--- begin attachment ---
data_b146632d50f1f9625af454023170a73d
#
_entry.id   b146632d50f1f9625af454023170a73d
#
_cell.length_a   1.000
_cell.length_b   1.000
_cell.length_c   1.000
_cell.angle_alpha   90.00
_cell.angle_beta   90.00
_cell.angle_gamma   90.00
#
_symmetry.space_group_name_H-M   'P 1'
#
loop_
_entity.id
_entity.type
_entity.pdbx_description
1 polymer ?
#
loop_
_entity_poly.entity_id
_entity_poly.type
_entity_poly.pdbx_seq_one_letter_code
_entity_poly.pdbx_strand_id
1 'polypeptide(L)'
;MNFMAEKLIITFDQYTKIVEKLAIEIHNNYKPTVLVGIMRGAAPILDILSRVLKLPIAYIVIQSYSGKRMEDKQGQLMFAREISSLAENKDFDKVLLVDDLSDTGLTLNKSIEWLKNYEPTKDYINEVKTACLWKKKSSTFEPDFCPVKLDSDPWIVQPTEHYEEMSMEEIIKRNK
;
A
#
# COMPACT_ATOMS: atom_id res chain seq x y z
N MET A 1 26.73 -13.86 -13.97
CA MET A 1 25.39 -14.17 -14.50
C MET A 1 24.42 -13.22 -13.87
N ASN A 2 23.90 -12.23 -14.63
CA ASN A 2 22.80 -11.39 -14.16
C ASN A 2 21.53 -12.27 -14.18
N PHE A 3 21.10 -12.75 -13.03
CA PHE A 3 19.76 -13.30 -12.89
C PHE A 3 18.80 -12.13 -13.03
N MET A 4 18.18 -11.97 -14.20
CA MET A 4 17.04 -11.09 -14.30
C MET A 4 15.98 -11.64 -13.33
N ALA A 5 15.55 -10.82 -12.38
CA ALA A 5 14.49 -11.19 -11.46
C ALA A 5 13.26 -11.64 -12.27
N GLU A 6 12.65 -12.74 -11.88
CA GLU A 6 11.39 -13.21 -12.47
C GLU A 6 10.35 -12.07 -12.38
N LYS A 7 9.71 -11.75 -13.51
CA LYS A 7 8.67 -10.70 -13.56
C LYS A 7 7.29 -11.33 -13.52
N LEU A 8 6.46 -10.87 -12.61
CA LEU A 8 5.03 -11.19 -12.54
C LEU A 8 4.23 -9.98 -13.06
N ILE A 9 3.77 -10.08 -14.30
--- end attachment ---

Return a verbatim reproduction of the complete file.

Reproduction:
data_b146632d50f1f9625af454023170a73d
#
_entry.id   b146632d50f1f9625af454023170a73d
#
_cell.length_a   1.000
_cell.length_b   1.000
_cell.length_c   1.000
_cell.angle_alpha   90.00
_cell.angle_beta   90.00
_cell.angle_gamma   90.00
#
_symmetry.space_group_name_H-M   'P 1'
#
loop_
_entity.id
_entity.type
_entity.pdbx_description
1 polymer ?
#
loop_
_entity_poly.entity_id
_entity_poly.type
_entity_poly.pdbx_seq_one_letter_code
_entity_poly.pdbx_strand_id
1 'polypeptide(L)'
;MNFMAEKLIITFDQYTKIVEKLAIEIHNNYKPTVLVGIMRGAAPILDILSRVLKLPIAYIVIQSYSGKRMEDKQGQLMFAREISSLAENKDFDKVLLVDDLSDTGLTLNKSIEWLKNYEPTKDYINEVKTACLWKKKSSTFEPDFCPVKLDSDPWIVQPTEHYEEMSMEEIIKRNK
;
A
#
# COMPACT_ATOMS: atom_id res chain seq x y z
N MET A 1 26.73 -13.86 -13.97
CA MET A 1 25.39 -14.17 -14.50
C MET A 1 24.42 -13.22 -13.87
N ASN A 2 23.90 -12.23 -14.63
CA ASN A 2 22.80 -11.39 -14.16
C ASN A 2 21.53 -12.27 -14.18
N PHE A 3 21.10 -12.75 -13.03
CA PHE A 3 19.76 -13.30 -12.89
C PHE A 3 18.80 -12.13 -13.03
N MET A 4 18.18 -11.97 -14.20
CA MET A 4 17.04 -11.09 -14.30
C MET A 4 15.98 -11.64 -13.33
N ALA A 5 15.55 -10.82 -12.38
CA ALA A 5 14.49 -11.19 -11.46
C ALA A 5 13.26 -11.64 -12.27
N GLU A 6 12.65 -12.74 -11.88
CA GLU A 6 11.39 -13.21 -12.47
C GLU A 6 10.35 -12.07 -12.38
N LYS A 7 9.71 -11.75 -13.51
CA LYS A 7 8.67 -10.70 -13.56
C LYS A 7 7.29 -11.33 -13.52
N LEU A 8 6.46 -10.87 -12.61
CA LEU A 8 5.03 -11.19 -12.54
C LEU A 8 4.23 -9.98 -13.06
N ILE A 9 3.77 -10.08 -14.30